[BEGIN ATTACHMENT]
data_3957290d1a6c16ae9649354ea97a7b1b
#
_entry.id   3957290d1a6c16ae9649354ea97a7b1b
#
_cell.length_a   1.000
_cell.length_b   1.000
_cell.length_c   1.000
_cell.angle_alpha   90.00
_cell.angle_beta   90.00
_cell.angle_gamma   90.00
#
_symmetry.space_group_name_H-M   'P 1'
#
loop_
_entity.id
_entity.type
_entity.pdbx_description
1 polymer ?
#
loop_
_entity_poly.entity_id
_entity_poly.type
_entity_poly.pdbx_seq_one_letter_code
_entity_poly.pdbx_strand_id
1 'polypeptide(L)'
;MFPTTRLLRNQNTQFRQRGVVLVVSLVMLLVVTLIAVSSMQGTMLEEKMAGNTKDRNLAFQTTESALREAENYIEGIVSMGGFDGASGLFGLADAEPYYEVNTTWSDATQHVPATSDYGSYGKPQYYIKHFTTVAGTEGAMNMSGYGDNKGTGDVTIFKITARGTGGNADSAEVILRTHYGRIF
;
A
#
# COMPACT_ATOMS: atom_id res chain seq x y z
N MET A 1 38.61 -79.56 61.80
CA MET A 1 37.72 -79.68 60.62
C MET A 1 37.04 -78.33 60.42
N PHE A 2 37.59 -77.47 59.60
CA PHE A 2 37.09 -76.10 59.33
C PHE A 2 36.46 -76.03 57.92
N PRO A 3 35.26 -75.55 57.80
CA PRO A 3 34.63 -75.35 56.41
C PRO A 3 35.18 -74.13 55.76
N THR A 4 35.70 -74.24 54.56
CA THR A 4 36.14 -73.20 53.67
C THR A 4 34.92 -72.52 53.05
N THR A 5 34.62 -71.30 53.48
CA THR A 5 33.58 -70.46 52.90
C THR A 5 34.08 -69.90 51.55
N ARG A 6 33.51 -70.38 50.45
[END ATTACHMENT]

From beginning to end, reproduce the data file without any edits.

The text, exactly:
data_3957290d1a6c16ae9649354ea97a7b1b
#
_entry.id   3957290d1a6c16ae9649354ea97a7b1b
#
_cell.length_a   1.000
_cell.length_b   1.000
_cell.length_c   1.000
_cell.angle_alpha   90.00
_cell.angle_beta   90.00
_cell.angle_gamma   90.00
#
_symmetry.space_group_name_H-M   'P 1'
#
loop_
_entity.id
_entity.type
_entity.pdbx_description
1 polymer ?
#
loop_
_entity_poly.entity_id
_entity_poly.type
_entity_poly.pdbx_seq_one_letter_code
_entity_poly.pdbx_strand_id
1 'polypeptide(L)'
;MFPTTRLLRNQNTQFRQRGVVLVVSLVMLLVVTLIAVSSMQGTMLEEKMAGNTKDRNLAFQTTESALREAENYIEGIVSMGGFDGASGLFGLADAEPYYEVNTTWSDATQHVPATSDYGSYGKPQYYIKHFTTVAGTEGAMNMSGYGDNKGTGDVTIFKITARGTGGNADSAEVILRTHYGRIF
;
A
#
# COMPACT_ATOMS: atom_id res chain seq x y z
N MET A 1 38.61 -79.56 61.80
CA MET A 1 37.72 -79.68 60.62
C MET A 1 37.04 -78.33 60.42
N PHE A 2 37.59 -77.47 59.60
CA PHE A 2 37.09 -76.10 59.33
C PHE A 2 36.46 -76.03 57.92
N PRO A 3 35.26 -75.55 57.80
CA PRO A 3 34.63 -75.35 56.41
C PRO A 3 35.18 -74.13 55.76
N THR A 4 35.70 -74.24 54.56
CA THR A 4 36.14 -73.20 53.67
C THR A 4 34.92 -72.52 53.05
N THR A 5 34.62 -71.30 53.48
CA THR A 5 33.58 -70.46 52.90
C THR A 5 34.08 -69.90 51.55
N ARG A 6 33.51 -70.38 50.45